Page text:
Sylvain Chavanel, a French rider, had broken away alone and had a group of the top riders chasing him. We choose our location on the climb because of the steepness of the grade, figuring the riders would pass slowly as they labored up the mountain. Rumors and speculation filled the air and we did our best to translate the mostly Spanish updates coming from the radios along the road. After Chavanel passed we knew it wouldn't be long before the chase group approached, so we established our position with cameras in hand. As the group of chasers including Lance, Ullrich and Tyler approached, we saw them at the bottom of the steep incline below. When the pack of riders rounded the hairpin corner at the bottom of the hill, Lance attacked, sprinting away from Ullrich and the others in the chase group, fueled by adrenaline and desperation (and anger about the crash we knew nothing about). After the group passed by we ran to the nearby TV and watched the drama unfold, trying not to get too excited in the presence of our German hosts. Lance went on to win the stage, earning back much of the time he had lost since the time trial, but working hard to do it. We couldn't have been luckier, and I was fortunate to get an incredible video clip of the attack that ended up being the pivotal moment of the entire 2003 Tour.

The next day was a rest day for the Tour, so Bryce and I decided to check out one of the most impressive sites of natural beauty in all of Europe, which happened to be just up the road from our hotel. Cirque de Gavarnie is an enormous amphitheatre shaped green valley surrounded by eleven 3000-meter peaks and dozens of waterfalls. The main attraction is the Gavarnie waterfall that plunges over thirteen hundred feet into a powerful spray that drenches anyone within fifty meters. We, along with seemingly every other spectator from the tour, hiked up the gorgeous valley high in the Pyrenees to get a closer look at the impressive falls. Gavarnie was astounding, an enormous fall that cascades down the vertical walls that make up Cirque de Gavarnie's natural amphitheater. Extremely content, we sat near the spraying mist of the falls while enjoying the spectacular views of the valley. So big and so impressive, the falls were almost too big to photograph, film and mega pixels could never do them justice.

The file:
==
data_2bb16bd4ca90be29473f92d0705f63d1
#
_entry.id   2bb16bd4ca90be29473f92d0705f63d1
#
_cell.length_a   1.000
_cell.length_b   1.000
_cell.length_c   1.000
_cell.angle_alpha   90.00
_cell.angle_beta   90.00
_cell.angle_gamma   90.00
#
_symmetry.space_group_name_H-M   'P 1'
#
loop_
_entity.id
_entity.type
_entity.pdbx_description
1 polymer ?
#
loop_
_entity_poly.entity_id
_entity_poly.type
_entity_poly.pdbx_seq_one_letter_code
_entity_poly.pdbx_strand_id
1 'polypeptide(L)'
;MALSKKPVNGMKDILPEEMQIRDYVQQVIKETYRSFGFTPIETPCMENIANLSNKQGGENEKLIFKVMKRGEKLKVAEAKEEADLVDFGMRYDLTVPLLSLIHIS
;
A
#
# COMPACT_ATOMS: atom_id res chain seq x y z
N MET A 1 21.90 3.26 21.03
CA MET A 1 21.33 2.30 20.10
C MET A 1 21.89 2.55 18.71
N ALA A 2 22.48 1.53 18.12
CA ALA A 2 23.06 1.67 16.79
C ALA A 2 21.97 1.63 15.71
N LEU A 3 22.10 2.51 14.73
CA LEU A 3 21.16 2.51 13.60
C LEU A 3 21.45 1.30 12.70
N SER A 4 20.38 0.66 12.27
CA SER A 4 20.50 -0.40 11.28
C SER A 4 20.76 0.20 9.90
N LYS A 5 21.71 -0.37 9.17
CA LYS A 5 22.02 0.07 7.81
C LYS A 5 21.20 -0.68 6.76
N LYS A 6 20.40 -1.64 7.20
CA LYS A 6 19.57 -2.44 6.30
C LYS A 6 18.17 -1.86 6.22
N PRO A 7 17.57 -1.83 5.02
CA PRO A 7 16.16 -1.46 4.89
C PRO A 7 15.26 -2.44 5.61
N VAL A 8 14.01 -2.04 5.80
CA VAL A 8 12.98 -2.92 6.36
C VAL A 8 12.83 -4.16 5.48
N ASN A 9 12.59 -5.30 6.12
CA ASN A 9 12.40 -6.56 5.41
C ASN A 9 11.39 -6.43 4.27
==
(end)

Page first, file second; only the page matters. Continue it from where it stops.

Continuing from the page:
After an epic day of hiking we set off, unbeknownst to us, on yet another all night driving marathon. No sooner did we arrive at the bottom of Col Bagarguy, at the very reasonable hour of midnight, were we turned away by the local police and their road-block. Fortunately though, the friendly officers handed us a map with an alternative route to the summit, allowing us to copy the names of the towns we needed to pass through to get there. Thus began our second all-night tour through the Basque farmlands of southern France. We made steady progress at first, but eventually the road signs stopped, and soon after the roads stopped too. Not to be denied, we followed what we hoped was the right path through endless sheep and cattle herds, up and down unnamed Cols and canyons, and into the depths of the night's fog. Delirious and spun, and with the EMPTY light flashing brightly on the dash, we finally met some Dutch guys who were convinced they knew the way. With no alternative we decided to follow, risking the empty tank for the opportunity to have prime viewing for the next day's stage. After several hours and no sign of the Tour, we gave up, not wanting to further risk being stranded with no gas. We pitched the our tent on a dirt side road, only to wake up the next morning to the familiar sounds of the tour, music from the tour caravan, the nearby road lined with cars, and a perfect position on the course only a ten minute walk from our tent. We ended up in prime position to watch Tyler Hamilton pass by during his solo break away, powering on his way to an eventual stage win with a broken collarbone. Shrouded by thick fog, we watched the riders and peloton pass, then hit the local pub and gathered around the television to see whether Tyler could hang on. As he crossed the line for his victory, the entire audience of mostly Basques cheered in applause.